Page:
Thanks to a magnifying bottle top from a “Sparky’s Finest” soda, Franny is finally able to see Fleabrain. Magically—a word not used lightly—he restores friendship to her. Most obviously in common is their love of books. Rocklin’s own knowledge of the science of nuclei and other invisible but living organisms is also prodigious. But that’s merely hardcore erudition. Transferring to a tail hair of Lightning, a sweet elderly horse harboring romantic secrets, Fleabrain teaches Franny to ride, then fly, as if on a mystical sky steed out of Chagall, performing miracles and mitzvahs, saving lives and committing noble acts of daring.
These also represent the sad, sardonic Franny embracing belief—in the miraculous, in human nature, in love, and perhaps in a higher being. Anger is disowned, faith accepted, and the future faced. For Rocklin there is such a thing as being born again. As for one small creature, a job is complete, a literary prejudice overcome, if not a love requited. To borrow from Charlotte’s Web, which Rocklin does: Some Flea.
By Carl Hiaasen
Published by Alfred A. Knopf/Random House Children’s Books
Age 12 and up
There’s scads of territory where fans of Carl Hiaasen’s gonzo detective fiction might expect to find his occasional character Skink (given name, Clint Tyree)—college football star, crusading ex-governor of Florida downed by corruption, eccentric, bibliophile, as odd in attire and demeanor as in huger-than-life personality, nature lover in a shower cap with a fine collection of artificial eyes he pops in and out of an empty socket, funny as a dancing alligator in the disappearing swamps he holds dear, old in years, crazy young in spirit, and smart as all get-out. But they may not have guessed that Skink would turn up in a book for young readers.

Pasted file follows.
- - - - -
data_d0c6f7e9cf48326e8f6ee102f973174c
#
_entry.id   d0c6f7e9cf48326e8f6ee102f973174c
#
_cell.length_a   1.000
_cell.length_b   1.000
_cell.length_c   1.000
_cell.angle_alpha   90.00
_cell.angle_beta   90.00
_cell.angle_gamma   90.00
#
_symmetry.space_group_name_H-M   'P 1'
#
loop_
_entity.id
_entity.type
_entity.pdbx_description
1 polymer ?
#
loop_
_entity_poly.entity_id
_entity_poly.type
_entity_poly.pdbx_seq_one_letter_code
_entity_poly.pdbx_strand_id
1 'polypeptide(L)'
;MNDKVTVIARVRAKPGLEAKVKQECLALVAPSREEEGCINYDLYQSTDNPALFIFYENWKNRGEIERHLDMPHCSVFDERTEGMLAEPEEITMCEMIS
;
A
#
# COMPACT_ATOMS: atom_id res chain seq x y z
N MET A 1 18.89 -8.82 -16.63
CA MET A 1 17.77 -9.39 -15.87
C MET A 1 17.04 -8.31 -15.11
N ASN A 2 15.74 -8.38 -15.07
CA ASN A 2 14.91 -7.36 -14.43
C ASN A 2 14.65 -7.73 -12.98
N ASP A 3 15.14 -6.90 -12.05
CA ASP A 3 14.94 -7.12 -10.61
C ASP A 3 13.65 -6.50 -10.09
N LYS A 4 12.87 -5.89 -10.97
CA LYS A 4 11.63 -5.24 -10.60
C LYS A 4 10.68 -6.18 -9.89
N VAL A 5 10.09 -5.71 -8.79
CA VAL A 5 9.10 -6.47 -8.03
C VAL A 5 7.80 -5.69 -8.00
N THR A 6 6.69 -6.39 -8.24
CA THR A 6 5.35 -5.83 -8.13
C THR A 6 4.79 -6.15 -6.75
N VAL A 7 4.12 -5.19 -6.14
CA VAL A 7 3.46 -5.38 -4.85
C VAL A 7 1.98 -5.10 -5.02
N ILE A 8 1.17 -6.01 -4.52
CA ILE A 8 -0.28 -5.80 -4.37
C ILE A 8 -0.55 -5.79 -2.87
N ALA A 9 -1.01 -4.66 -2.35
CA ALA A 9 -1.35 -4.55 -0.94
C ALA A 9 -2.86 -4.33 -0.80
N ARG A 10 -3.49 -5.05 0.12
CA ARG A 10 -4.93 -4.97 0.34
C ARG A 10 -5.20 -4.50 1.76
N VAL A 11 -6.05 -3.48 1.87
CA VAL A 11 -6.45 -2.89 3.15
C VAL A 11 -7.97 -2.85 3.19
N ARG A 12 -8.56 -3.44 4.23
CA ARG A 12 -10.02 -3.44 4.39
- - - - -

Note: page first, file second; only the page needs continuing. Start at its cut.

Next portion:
Yet that’s just what Skink—No Surrender does. It’s a first for Hiaasen, and a yarn for our times. He hooks up with a teenager, Richard (who narrates the story but adolescent-like, divulges no last name) a beach-combing, alienated kid still mourning his father’s death, close to no one (certainly not his Mountain Dew guzzling stepfather) except his cousin Malley, who’s even more bored by their suburban background than he is, and more rebellious. She’s the type to suddenly disappear, this time ostensibly to get out of being shipped off to boarding school, but more likely kidnapped by a weasly character she met in an online chat room.